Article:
In her declaration filed in opposition to the motion to dismiss plaintiff alleges: When her complaint was filed on February 15, 1965, she was represented by Leon L. Flam, then a member of the State Bar of California. Flam was suspended from the practice of law in California from February 19 to August 19, 1966, and was disbarred effective August 4, 1967. In plaintiff's conversations with Flam in 1965 and 1966, Flam had advised her that the case was on the calendar for trial and that he was attempting to settle the case with defendants' insurance company. In 1967, she and her husband made numerous attempts to contact Flam by telephone, but could not reach him. Plaintiff first learned of Flam's disbarment in November 1967, when she was so advised by Grady T. Dyer, a representative and general agent of defendants' insurer. Plaintiff's declaration then states: ‘Mr. Dyer told me that if I was interested in talking about the settlement of the case, he would be interested in talking to me to see if we could reach a settlement. During this conversation he gave me his card and told me to discuss settlement with my husband and that he would contact me, and Mr. Dyer advised me not to contact an attorney as 99% Of all mal-practice suits are lost and I would be better off without an attorney and to make a settlement with him. That as a result of my conversation with Mr. Dyer and the representations made to me I believed a settlement could be reached and relying on this conversation, I did not retain an attorney to represent me and I waited for Mr. Dyer to contact me so I could discuss settlement of the matter with him. On February 9, 1968, I received a letter from GRADY T. DYER, a copy of which is attached hereto and incorporated herein as though set forth at length, and at that time I decided to retain an attorney.’ The text of Mr. Dyer's letter is as follows: ‘In November of last year, I came to the door and talked briefly with Olivia concerning the whereabouts of your attorney, Mr. Leon Flam. We have tried, in vain, to find him and I am writing to inquire as to whether or not you have heard from him regarding your case pending against Doctor Flamer. I would like to discuss the merits of the case with Mr. Flam, but, until I find him, of course, that is impossible. If you do not know his whereabouts, perhaps we could sit down together and go over the case and see if there is some possibility of disposing of it. If you wish, you may call me at the above number. In the event I do not happen to be in when you call, leave word with my answering service where you can be contacted. Thank you for your cooperation.’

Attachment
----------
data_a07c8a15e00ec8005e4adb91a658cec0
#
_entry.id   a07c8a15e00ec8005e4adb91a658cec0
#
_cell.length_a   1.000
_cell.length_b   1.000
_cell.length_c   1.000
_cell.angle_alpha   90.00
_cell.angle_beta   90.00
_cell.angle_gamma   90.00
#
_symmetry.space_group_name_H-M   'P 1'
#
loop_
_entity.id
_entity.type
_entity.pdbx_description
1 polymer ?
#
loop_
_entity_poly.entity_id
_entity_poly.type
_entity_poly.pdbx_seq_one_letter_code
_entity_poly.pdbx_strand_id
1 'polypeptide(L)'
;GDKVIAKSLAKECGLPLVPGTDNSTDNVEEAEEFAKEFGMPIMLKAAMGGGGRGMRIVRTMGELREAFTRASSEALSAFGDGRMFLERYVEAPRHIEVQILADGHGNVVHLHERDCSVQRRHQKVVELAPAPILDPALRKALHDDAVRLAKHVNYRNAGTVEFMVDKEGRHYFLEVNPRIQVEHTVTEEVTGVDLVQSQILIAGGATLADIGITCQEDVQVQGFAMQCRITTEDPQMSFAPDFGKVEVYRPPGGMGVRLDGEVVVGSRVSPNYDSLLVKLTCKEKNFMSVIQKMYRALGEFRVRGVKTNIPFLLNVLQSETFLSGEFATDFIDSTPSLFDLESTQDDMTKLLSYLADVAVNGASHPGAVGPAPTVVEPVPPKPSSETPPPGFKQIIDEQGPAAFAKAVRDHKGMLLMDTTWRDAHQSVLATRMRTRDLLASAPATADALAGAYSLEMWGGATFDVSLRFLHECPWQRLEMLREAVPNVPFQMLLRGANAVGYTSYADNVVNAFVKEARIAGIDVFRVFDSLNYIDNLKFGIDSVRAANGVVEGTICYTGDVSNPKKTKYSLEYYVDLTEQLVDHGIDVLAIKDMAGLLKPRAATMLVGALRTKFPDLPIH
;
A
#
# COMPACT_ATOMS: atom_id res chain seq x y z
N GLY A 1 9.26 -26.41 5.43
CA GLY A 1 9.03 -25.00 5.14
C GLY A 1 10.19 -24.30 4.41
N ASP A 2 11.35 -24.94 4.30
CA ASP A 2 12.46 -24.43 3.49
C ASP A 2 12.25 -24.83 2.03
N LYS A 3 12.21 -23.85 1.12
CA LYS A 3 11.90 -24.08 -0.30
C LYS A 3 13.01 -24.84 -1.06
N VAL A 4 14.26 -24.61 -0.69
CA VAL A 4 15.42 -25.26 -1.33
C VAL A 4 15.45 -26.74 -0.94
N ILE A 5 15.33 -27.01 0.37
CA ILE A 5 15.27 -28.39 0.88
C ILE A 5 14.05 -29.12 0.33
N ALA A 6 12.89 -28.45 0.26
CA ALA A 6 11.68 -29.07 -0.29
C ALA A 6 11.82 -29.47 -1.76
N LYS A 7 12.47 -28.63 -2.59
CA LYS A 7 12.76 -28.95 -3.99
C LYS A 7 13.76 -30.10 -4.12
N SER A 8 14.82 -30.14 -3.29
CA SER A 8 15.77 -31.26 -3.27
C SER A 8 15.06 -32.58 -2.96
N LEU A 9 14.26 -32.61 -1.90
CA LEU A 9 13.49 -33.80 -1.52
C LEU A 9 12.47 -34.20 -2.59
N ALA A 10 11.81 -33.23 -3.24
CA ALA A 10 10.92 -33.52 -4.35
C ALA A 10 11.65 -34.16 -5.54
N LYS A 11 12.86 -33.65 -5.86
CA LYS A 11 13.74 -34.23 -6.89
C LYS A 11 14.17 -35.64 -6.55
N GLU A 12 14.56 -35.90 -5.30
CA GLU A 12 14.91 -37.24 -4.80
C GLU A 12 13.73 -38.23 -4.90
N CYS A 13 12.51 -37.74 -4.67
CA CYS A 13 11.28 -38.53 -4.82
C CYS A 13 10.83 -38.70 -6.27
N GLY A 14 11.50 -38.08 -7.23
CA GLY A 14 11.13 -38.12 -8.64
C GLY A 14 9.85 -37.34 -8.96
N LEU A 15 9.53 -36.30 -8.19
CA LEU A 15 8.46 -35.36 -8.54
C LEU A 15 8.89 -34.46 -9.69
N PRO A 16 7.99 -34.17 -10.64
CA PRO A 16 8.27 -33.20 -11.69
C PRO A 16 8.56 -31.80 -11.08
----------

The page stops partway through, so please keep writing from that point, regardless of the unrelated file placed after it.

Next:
Section 581a is part of a statutory scheme whose purpose is to compel reasonable diligence in the prosecution of an action after it has been commenced. (See generally Witkin, Cal.Proc. (1954 ed.), Proceedings Without Trial, ss 27 et seq., pp. 1665 et seq.) Section 581a states in the first paragraph, relating to issuance, service and return of summons, that, subject to certain exceptions, no action ‘shall be further prosecuted, and no further proceedings shall be had therein’ and all actions ‘must be dismissed’ on motion of a party interested or on the court's own motion, ‘unless the summons shall be served and return thereon made within three years after the commencement of said action.’ Section 583 states that, with certain exceptions, an action ‘shall be dismissed * * * on motion of the defendant * * * or by the court upon its own motion, unless such action is brought to trial within five years after the plaintiff has filed his action.’
The foregoing language of section 581a has been held to be both mandatory and jurisdictional so that in a case coming within its terms the court has no authority except to dismiss. (See Dresser v. Superior Court, 231 Cal.App.2d 68, 73, 41 Cal.Rptr. 473, and cases cited; Witkin, supra, Proceedings Without Trial, s 29, pp. 1667—1668.) This construction was applied in three early cases to compel dismissal even though the delay in serving the summons was caused or requested by the defendant for his own benefit. (Siskiyou County Bank v. Hoyt, 132 Cal. 81, 64 P. 118 (defendants solicited delay, assured plaintiff that it could take judgment at any time); White v. Superior Court, 126 Cal. 245, 58 P. 450 (failure to serve summons due to ‘wholly indefensible’ conduct of the petitioner); Sauer v. Superior Court, 74 Cal.App. 580, 241 P. 570 (oral stipulation for continuance with statement that defendants would not take advantage of the delay).)